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Vettel Ignores Team Orders to Win Malaysian Grand Prix

By James Fish
Epoch Times Staff
Created: March 24, 2013 Last Updated: March 30, 2013
Related articles: Sports » Motorsports
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Red Bull's Mark Webber (L) stares at team mate Sebastian Vettel during the post-Malaysian Grand Prix press conference, but Vettel is unwilling to meet his eyes. (Mark Thompson/Getty Images)

Red Bull's Mark Webber (L) stares at team mate Sebastian Vettel during the post-Malaysian Grand Prix press conference, but Vettel is unwilling to meet his eyes. (Mark Thompson/Getty Images)

Red Bull’s Formula One team should be thrilled: the Malaysian Grand Prix brought the team a 1–2 finish and another win, the 27th, for wunderkind Sebastian Vettel.

Instead the team is on the verge of splitting, and de facto Number Two driver Mark Webber ponders whether he can put up with Sebastian Vettel essentially stealing a win from him.

Webber led through most of the race, earning the win. After the last pit stop, the team told both drivers to hold position and save fuel, which would have given Webber his first win of the season

Though Red Bull claims both its drivers are equal, it is obvious to any casual observer that the team favors Sebastian Vettel, and why shouldn’t they? At 25 he is the youngest three-time consecutive world champion in history, and probably has a decade of first-rate performances ahead of him, while Mark Webber, 36, is probably in the last few years of his F1 career.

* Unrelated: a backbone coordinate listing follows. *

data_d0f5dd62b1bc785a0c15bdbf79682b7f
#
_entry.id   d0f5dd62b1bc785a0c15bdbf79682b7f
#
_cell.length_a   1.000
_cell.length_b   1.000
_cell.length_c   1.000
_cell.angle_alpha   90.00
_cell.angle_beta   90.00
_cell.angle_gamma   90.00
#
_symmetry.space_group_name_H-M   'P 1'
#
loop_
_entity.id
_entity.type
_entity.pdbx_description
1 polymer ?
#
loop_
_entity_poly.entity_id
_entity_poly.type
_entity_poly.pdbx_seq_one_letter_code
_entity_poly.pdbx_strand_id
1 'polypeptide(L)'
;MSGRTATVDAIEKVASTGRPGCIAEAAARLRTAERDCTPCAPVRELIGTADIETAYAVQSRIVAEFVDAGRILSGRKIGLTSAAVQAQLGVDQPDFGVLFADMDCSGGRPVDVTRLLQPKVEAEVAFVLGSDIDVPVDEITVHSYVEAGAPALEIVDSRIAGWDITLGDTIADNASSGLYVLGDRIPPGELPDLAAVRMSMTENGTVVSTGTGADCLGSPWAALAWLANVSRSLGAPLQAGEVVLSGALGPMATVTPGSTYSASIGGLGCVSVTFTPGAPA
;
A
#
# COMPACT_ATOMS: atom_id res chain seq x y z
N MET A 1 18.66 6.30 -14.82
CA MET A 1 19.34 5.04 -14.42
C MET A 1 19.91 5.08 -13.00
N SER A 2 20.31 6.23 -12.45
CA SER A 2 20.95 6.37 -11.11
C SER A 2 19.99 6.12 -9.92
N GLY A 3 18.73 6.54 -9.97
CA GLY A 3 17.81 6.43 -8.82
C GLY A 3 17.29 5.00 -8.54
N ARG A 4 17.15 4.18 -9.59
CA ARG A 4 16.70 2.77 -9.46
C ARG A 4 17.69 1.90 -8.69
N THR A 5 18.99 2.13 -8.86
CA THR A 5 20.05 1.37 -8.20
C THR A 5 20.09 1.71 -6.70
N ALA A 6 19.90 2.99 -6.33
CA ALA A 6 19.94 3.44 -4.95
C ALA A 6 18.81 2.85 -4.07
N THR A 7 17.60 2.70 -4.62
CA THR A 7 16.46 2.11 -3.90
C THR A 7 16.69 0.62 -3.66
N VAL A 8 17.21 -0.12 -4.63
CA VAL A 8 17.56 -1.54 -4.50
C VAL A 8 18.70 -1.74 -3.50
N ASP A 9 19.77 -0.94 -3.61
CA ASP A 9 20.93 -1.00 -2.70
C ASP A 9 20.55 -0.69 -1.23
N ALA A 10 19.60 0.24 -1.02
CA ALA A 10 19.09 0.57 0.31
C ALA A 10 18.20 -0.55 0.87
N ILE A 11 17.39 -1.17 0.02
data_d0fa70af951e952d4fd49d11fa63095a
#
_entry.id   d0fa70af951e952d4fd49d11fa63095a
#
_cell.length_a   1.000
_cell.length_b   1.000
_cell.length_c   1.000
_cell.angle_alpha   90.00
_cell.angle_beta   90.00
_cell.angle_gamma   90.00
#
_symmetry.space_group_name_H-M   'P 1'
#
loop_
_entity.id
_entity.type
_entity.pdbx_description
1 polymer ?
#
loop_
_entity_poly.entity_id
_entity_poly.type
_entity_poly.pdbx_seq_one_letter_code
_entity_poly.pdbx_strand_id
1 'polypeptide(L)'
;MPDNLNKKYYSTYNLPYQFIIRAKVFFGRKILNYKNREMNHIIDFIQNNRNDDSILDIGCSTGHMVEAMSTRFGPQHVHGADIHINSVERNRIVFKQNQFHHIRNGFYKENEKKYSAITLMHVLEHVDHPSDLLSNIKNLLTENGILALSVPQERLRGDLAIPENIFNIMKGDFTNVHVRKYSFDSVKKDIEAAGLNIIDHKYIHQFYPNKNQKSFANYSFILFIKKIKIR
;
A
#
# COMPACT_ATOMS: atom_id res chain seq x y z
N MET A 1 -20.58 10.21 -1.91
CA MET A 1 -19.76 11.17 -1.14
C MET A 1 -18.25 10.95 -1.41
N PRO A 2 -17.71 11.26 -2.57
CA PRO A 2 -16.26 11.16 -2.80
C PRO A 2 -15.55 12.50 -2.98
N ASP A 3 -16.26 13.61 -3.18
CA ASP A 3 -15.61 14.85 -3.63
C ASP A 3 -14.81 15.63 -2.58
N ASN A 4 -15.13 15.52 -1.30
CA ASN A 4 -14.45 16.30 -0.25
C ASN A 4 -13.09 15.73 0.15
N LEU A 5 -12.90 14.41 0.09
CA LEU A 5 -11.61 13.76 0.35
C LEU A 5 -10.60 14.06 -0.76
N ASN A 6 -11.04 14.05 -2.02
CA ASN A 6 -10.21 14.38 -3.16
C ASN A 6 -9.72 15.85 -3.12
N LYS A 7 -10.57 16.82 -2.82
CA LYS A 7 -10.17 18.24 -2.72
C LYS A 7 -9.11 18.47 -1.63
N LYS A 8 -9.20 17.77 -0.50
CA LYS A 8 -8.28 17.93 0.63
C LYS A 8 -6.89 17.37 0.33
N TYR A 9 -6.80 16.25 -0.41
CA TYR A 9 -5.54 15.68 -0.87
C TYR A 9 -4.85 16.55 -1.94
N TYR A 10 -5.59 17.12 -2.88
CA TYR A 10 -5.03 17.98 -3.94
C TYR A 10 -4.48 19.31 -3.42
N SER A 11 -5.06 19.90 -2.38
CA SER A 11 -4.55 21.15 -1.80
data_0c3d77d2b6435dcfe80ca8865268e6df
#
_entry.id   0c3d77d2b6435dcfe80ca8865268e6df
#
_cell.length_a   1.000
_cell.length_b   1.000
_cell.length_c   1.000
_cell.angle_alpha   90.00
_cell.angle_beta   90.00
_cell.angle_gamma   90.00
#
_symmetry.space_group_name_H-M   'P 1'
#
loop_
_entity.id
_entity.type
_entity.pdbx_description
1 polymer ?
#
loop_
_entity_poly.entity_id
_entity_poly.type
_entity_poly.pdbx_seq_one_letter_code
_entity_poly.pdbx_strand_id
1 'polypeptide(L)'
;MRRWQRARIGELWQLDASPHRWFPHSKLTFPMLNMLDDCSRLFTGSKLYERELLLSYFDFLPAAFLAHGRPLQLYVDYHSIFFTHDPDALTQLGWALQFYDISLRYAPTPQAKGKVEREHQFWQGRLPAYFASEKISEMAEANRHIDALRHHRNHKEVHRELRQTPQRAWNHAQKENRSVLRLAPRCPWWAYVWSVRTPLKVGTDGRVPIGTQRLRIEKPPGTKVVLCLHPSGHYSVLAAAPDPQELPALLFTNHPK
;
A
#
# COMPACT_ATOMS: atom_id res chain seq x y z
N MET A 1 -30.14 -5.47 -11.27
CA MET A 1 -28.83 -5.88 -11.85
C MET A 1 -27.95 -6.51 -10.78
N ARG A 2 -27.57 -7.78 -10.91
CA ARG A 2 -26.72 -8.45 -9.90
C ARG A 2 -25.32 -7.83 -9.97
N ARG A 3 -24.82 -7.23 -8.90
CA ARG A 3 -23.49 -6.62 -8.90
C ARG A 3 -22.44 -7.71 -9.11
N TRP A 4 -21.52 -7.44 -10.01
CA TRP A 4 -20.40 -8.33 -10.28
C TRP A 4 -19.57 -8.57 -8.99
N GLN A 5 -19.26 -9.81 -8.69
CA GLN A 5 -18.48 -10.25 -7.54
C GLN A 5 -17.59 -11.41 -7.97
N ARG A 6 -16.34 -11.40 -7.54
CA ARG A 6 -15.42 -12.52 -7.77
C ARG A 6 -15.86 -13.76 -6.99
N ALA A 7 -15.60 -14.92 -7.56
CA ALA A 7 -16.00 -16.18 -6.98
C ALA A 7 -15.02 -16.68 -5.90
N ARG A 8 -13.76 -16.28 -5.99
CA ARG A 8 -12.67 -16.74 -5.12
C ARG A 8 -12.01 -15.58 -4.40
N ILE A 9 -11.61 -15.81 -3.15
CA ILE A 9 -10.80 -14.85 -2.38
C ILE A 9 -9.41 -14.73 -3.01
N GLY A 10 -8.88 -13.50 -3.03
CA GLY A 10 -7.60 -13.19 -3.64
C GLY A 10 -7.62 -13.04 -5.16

Still Red Bull has a team rule: whoever is in the lead after the last pit stop of a race gets to stay in front. The team doesn’t want its drivers tearing up their cars, or hitting each other (a la Turkey 2010) and losing both cars.

This time however, Sebastian Vettel “made a mistake,” he claims. He somehow misinterpreted standing team rules and directly stated team orders and instead fought his way past Webber in some exciting—and dangerous—wheel-to-wheel racing. Undoubtedly fans appreciated the show; undoubtedly Red Bull Team Principal Chris Horner was gnashing his teeth and tearing his hair, both from fear of a wreck and anger at his orders being defied.

Webber, on cold tires, gave way, letting Vettel have the win, and Red Bull earned its 1–2 finish. But after he race Webber said he needed to get away to think about his future.

Mark Webber (L) leads his teammate Sebastian Vettel during the Formula One Malaysian Grand Prix in Sepang on March 24, 2013. (Philippe Lopez/AFP/Getty Images)

Mark Webber (L) leads his teammate Sebastian Vettel during the Formula One Malaysian Grand Prix in Sepang on March 24, 2013. (Philippe Lopez/AFP/Getty Images)

Will Webber quit Red Bull? Highly unlikely. He will never get a better ride, if he could even get a seat in F1 at all. Red Bull is his best option until he makes the switch to sports cars which many expect in a season or two. It is an outside possibility that Webber could even win a World Championship with Red Bull (though not if Vettel keeps driving for himself and not the team.) Webber certainly doesn’t command that kind of a ride with any other contending team.